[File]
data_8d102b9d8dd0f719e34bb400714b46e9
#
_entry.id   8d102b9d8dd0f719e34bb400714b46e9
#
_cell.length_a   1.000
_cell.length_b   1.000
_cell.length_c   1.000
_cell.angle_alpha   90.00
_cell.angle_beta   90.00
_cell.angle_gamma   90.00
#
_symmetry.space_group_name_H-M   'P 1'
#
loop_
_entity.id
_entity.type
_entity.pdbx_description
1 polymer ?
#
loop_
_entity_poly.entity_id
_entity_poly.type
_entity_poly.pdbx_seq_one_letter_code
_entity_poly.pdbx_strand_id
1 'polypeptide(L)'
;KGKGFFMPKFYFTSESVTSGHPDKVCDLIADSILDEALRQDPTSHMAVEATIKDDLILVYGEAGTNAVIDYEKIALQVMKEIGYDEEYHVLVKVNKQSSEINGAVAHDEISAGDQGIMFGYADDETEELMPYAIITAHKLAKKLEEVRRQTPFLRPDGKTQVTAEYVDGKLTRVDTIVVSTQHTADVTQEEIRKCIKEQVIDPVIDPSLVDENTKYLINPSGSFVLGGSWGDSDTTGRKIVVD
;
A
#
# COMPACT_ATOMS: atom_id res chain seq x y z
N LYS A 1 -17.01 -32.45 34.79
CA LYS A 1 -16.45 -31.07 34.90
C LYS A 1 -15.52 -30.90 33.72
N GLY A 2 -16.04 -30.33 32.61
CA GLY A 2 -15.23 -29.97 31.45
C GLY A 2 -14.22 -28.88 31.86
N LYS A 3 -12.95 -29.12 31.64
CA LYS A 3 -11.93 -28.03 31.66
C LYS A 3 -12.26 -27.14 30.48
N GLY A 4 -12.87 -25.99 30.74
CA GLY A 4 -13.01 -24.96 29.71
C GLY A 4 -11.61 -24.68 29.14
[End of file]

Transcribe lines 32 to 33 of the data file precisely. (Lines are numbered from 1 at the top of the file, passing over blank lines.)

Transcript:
CA LYS A 1 -16.45 -31.07 34.90
C LYS A 1 -15.52 -30.90 33.72